Nick Flint and Sarah-Jane Casey in What We Know at Teatro Circulo.
Nick Flint and Sarah-Jane Casey in What We Know at Teatro Circulo.
(© Tatiana Collet-Apraxine)

It turns out we know very little…if anything at all. This message may be received with varying degrees of surprise or distress, depending upon your penchant for Socratic mind games. Luckily, we have insightful playwright Pamela Carter and the talented folks at One Year Lease to remind us of this sobering fact with brilliant artistry. A hidden gem of New York theater, One Year Lease proves how creativity and a vivid imagination can take a modest theatrical experience from grunge to gourmet.

Now receiving its U.S. premiere downtown at the intimate Teatro Circulo, What We Know simultaneously confuses and stimulates our senses as we piece together a puzzle we're never even quite sure needs solving. Long-time romantic partners Lucy and Jo (played by Sarah-Jane Casey and Nick Flint) open the play in an austere, black kitchen (designed by James Dardenne). As the lighthearted Jo attempts to teach his sarcastic and foulmouthed girlfriend how to cook a meal of gnocchi with tomato sauce and pudding, ingredients and utensils casually disappear into the sterile counters — the first eyebrow-raising hint that this world may not be as similar to our own as it appears at first glance. Our suspicions are confirmed when Jo mysteriously disappears with the flash of a refrigerator light (a white abyss designed by Mike Riggs), leaving Lucy disoriented and alone with a half-prepared meal on the stove.

Carter handily plays with abstract language in a style reminiscent of Samuel Beckett, creating a subtly dreamlike (or in this case nightmarish) landscape for the play's action. Ianthe Demos and Natalie Lomonte codirect the material with a rhythmic precision that perfectly suits the form, creating a world that we can safely assume is not grounded in reality but never becomes overly exaggerated or insincere. Though no monsters or ghouls from beyond the grave pop out of sinks or cabinets, personal demons do confront Lucy as she feels her way through this groundless labyrinth into which she has been thrown against her will. As delicious aromas slowly fill the room, Lucy's memories begin to solidify, as does the world around her.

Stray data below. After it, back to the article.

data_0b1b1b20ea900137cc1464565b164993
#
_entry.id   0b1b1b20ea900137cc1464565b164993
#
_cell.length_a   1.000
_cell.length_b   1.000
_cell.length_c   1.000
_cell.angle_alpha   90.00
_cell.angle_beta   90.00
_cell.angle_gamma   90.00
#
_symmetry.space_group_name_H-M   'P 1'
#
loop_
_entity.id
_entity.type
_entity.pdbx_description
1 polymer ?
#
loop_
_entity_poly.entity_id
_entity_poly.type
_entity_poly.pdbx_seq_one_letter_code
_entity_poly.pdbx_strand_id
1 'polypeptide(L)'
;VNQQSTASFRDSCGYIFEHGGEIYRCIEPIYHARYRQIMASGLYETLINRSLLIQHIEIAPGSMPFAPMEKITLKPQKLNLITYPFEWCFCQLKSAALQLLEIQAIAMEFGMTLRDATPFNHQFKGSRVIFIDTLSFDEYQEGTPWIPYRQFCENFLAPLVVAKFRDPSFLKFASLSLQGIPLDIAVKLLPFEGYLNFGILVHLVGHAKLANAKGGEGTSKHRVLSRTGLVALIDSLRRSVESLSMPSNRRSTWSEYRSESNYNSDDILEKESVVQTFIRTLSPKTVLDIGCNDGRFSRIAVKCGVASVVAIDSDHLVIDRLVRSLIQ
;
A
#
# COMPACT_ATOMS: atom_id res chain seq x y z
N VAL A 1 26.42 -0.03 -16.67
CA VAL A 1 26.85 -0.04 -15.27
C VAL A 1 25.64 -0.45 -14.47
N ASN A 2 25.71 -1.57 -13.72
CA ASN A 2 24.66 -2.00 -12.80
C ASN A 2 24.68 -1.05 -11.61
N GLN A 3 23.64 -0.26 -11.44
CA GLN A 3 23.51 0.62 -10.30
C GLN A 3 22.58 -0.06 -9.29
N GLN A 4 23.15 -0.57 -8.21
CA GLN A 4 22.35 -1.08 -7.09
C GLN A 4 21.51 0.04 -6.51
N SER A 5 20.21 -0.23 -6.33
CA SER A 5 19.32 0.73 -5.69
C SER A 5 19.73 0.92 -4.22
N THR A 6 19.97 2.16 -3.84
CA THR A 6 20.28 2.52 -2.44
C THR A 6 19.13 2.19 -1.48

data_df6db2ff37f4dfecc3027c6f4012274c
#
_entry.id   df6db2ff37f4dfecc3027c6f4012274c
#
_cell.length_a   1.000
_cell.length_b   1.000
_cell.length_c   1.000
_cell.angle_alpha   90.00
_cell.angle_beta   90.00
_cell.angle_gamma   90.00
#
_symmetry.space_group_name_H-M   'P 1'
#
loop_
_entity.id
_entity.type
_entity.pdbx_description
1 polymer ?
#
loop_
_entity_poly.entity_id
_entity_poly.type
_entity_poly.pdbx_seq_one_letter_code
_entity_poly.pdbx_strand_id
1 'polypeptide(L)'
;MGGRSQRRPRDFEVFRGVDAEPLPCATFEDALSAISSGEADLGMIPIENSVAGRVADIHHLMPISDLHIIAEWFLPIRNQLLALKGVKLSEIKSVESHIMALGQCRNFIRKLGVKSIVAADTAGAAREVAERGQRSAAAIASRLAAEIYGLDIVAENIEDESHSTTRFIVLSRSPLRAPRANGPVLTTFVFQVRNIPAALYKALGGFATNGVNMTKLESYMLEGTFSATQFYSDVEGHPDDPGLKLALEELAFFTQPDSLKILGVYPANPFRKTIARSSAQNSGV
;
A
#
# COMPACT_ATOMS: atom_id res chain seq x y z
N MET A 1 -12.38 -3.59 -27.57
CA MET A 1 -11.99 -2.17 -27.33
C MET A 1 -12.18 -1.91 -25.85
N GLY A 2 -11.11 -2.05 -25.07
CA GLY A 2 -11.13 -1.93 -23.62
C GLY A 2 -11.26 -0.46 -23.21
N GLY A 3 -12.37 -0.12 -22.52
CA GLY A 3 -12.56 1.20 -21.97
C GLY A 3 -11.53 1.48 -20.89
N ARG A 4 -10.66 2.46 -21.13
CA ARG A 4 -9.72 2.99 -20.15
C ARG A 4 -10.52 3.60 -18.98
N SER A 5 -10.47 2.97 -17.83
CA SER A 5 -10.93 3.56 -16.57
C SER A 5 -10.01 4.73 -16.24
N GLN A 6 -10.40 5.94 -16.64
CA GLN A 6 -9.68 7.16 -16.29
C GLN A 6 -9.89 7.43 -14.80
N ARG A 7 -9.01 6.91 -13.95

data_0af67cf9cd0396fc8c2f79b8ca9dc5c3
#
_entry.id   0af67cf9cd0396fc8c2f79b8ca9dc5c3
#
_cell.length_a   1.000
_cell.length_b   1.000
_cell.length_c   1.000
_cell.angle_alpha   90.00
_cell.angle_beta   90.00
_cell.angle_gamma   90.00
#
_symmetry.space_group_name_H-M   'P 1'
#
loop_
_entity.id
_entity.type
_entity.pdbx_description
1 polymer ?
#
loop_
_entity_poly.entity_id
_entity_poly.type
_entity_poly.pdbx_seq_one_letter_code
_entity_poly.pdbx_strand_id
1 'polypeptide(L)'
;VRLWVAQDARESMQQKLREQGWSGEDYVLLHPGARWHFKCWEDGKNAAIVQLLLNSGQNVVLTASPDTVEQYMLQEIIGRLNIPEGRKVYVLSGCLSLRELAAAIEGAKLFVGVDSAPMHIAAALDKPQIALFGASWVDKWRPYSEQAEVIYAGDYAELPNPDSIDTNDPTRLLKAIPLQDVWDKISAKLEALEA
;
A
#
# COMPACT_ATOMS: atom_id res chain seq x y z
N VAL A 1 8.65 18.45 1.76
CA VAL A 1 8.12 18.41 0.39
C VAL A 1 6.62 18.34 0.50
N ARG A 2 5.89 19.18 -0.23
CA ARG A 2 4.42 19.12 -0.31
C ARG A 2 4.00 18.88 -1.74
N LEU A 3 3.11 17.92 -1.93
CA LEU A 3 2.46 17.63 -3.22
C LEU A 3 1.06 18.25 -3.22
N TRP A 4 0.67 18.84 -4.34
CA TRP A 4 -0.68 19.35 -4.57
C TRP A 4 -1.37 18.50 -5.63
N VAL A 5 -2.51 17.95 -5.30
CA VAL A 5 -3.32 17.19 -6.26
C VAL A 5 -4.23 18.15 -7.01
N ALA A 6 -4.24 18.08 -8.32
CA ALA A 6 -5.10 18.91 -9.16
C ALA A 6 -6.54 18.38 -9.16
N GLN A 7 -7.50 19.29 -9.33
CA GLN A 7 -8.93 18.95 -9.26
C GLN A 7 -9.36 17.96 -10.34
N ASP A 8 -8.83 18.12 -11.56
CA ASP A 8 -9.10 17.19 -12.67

Casey maneuvers beautifully through the play's unsteady ground. She keeps us solidly anchored while her character aimlessly drifts through a sea of murky confusion, digging through her memory to uncover the truth of what happened to Jo. A strong supporting cast joins her on this journey to solid ground. Ethan Slater lends a charming innocence to his performance as a mysterious teenage boy who wanders into Lucy's home looking for food and conversation. His visit is followed by an unanticipated dinner party with a collection of three unlikely guests — Lucy's tightly wound neighbor Charlie (Kim Weild), her shy college friend Cal (Richard Saudek), and a compassionate emergency-call handler named Helen (a standout performance by Vanessa Kai) — who have conveniently arrived just in time to enjoy the meal that we have seen (and smelled) Lucy preparing all afternoon. The language begins to float back down to earth as we realize Lucy's unexpected guests know much more about Jo's disappearance than she does — though the information Lucy pries from the three of them still falls short of satisfying her insatiable hunger to understand her inexplicable loss.

Carter's virtually plotless play makes several dizzying loops before restoring our balance with the long-anticipated information that fills in the missing pieces of the plot. Still, it's worth hanging on through this darkened maze to gently land at the play's poignant conclusion, where these additional pieces of knowledge only further reveal how little we know.